And you didn’t know anything about autism beforehand?
 
No. No.
 
Did you start to read about it before the diagnosis?
 
Yes. Yes. I started to sort of – well we want on the inter… well I did know a little bit, because we had, the first thing I heard about it… because just before Louis was due for his MMR injection it was all on the telly all the time about that link that people had made so I knew a little bit. But the children that were shown and a lot of documentaries were very severe. And you know, I think, it scared me a little bit, you know. Oh I don’t want to happen to my child. So we went and paid and had separate injections and then it happened anyway. But I must say now that the fear I felt beforehand it is not, nothing as bad as you fear is it? You know it is not that bad. He will go to school. He will do things. You know, its… you have got to try and stay positive really as much as you can, and you know hope for the best. But yes, we started going on the internet but you just get absolutely reams and reams of things. It is too much. I think we looked for a while and then I stopped because I was just… I don’t know I was just making myself quite anxious about the whole thing so I just sort of, I will wait until you know, the diagnosis and then take it from there. Yes.
 

Alison used to read information about autism she was given when her son was diagnosed in bed in...

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Alison used to read information about autism she was given when her son was diagnosed in bed in...

Age at interview: 36
Sex: Male
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I used to go to… when they first gave us the diagnosis they gave us all these A4 leaflets and everything and you would be down here and I would go to bed and sort of take a cup of tea up and lie in bed and read these things and I used to sit there in tears sometimes reading these things, you know. And I used to think oh my God, the things that people go through. What is going to happen? Is this going to happen to us? And all sorts of questions you know and I used to sit there in absolute floods of tears and he would come up and I be like ooh. Hold me book up so he couldn’t see me.  I mean he must think I am a right soft thing, you know.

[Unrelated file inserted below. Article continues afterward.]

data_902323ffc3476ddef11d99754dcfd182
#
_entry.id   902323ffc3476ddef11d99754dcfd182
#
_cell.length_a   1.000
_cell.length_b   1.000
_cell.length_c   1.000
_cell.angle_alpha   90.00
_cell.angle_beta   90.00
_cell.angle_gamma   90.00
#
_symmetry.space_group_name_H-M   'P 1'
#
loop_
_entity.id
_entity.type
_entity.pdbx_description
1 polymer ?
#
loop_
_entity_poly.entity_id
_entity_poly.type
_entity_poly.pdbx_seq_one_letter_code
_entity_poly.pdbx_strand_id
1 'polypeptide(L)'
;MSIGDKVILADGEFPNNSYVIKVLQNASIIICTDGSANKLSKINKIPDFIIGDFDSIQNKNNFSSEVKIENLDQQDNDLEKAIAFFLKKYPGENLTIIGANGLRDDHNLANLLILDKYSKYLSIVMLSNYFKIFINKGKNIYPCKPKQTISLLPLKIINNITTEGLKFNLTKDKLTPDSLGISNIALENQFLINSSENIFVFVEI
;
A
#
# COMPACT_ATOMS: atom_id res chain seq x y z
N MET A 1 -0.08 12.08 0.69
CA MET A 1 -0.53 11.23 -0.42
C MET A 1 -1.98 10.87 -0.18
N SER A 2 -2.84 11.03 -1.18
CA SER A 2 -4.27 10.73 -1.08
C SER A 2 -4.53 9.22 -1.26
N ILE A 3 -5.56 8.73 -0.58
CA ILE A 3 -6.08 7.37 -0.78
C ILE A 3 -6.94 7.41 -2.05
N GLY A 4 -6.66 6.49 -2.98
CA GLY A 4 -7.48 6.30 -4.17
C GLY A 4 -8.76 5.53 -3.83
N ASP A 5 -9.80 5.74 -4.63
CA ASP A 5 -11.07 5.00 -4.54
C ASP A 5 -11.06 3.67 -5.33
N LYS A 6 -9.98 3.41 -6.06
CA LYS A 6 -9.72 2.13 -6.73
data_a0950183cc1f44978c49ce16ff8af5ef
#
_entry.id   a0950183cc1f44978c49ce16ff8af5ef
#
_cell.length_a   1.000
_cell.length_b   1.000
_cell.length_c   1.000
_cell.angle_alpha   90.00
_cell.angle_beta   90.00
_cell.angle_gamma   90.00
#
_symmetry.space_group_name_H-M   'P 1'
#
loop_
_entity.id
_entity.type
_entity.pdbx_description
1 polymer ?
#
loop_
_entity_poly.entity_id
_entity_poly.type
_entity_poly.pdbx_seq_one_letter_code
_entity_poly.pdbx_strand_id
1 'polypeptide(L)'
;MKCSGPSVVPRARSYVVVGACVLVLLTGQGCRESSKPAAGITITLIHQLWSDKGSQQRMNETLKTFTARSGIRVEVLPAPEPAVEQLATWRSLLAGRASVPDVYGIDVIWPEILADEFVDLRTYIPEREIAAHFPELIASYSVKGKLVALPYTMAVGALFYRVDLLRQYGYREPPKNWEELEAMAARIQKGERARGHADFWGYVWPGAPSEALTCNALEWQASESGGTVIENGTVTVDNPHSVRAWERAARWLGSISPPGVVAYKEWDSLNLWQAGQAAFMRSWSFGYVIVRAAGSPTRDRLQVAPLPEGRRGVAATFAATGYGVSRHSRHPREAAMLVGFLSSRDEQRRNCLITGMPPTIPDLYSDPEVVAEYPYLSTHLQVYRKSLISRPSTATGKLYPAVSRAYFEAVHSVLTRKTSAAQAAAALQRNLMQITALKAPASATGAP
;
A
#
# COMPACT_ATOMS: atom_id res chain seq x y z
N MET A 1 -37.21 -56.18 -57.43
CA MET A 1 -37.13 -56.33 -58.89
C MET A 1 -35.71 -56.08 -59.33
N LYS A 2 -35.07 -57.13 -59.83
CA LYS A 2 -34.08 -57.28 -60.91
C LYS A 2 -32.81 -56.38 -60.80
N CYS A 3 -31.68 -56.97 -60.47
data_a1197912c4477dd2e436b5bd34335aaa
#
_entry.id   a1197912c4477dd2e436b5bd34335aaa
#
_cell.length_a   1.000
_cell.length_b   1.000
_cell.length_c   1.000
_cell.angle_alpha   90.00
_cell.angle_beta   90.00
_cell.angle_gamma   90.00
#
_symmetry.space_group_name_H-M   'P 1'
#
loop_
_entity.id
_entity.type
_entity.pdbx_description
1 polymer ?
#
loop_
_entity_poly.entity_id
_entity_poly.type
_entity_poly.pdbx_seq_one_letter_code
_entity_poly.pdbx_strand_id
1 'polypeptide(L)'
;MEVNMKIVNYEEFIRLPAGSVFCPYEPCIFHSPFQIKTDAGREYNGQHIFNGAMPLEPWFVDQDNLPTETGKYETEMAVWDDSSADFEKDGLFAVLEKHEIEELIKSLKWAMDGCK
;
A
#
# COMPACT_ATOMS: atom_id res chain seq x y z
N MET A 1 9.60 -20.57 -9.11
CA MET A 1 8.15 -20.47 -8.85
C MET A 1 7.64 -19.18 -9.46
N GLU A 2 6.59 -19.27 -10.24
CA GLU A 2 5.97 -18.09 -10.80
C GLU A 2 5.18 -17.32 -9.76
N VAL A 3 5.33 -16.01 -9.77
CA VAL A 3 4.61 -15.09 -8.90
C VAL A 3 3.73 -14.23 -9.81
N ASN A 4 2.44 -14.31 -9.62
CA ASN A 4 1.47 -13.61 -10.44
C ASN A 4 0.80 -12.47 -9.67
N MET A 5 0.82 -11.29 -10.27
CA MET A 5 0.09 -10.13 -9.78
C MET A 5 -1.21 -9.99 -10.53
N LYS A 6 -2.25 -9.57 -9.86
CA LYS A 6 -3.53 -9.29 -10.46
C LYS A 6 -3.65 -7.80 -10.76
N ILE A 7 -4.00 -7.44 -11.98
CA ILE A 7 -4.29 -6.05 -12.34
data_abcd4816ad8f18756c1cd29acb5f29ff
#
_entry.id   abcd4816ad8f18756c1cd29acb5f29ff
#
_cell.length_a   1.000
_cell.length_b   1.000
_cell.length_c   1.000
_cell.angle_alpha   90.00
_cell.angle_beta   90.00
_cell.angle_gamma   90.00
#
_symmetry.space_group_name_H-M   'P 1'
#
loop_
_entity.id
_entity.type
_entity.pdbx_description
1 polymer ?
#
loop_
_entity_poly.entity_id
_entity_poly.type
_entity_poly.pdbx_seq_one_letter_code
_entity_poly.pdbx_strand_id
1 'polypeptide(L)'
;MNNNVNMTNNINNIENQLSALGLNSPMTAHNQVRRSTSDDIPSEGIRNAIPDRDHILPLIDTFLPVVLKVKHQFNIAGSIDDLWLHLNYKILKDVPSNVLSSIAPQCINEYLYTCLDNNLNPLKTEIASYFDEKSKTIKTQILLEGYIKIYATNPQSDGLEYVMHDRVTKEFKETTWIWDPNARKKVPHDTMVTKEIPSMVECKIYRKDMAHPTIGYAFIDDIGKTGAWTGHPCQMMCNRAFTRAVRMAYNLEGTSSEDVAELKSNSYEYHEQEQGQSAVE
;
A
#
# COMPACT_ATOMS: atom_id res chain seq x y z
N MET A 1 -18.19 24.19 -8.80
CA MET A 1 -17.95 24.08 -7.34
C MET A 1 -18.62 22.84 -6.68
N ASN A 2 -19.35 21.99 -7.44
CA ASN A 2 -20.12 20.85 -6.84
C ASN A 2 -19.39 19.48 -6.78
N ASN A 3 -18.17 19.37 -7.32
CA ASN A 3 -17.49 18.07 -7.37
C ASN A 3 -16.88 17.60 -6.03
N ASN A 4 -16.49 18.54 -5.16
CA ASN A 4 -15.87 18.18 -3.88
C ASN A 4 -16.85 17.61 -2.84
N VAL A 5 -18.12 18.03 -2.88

Caron would have liked more information at diagnosis rather than being told to go home and cope...

Caron would have liked more information at diagnosis rather than being told to go home and cope...

Age at interview: 24
Sex: Female
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I would have liked the hospital when they gave the diagnosis to give more information yes. Obviously I have been forced to get my own. But a lot of people that I have met who have children with autism, it has all been the same for them as well, they have all said, “Right your child is autistic, see ya.” And then that is it, then, you are just left to deal with… I mean for a lot of people they are not going to be aware that their child has it, so when they do find out I am sure it can come as a blow and then to just be told to go home and cope with it, you know it is stressful, you know, because autism isn’t something that they are going to grow out of, they are going to be like it forever and no where, you know the doctors don’t seem to take that on board, how the parent could be feeling. You know, it seems to just always be about the child and of course, you know, the child is important but the parent is as well, because they are the one that has got to look after the child.

One parent described how she didn’t get much information at diagnosis but wouldn’t have been able to take it in at that point. She was given “the critical information” that detailed how her son was affected which she found valuable because autism is such a variable condition. A few other parents described giving the health professionals information because they had done so much research before getting the diagnosis.

Sources of information
Parents described using a range of sources of information, including the internet, books, going to seminars or conferences and talking to other parents. Many parents said that they particularly valued finding out about other people’s experiences through the internet and books. It was helpful to hear the experiences of other parents and adults with Autistic Spectrum Disorder (ASD). A few parents said they particularly enjoyed meeting adults who were on the spectrum through support group meetings or by going to seminars with speakers.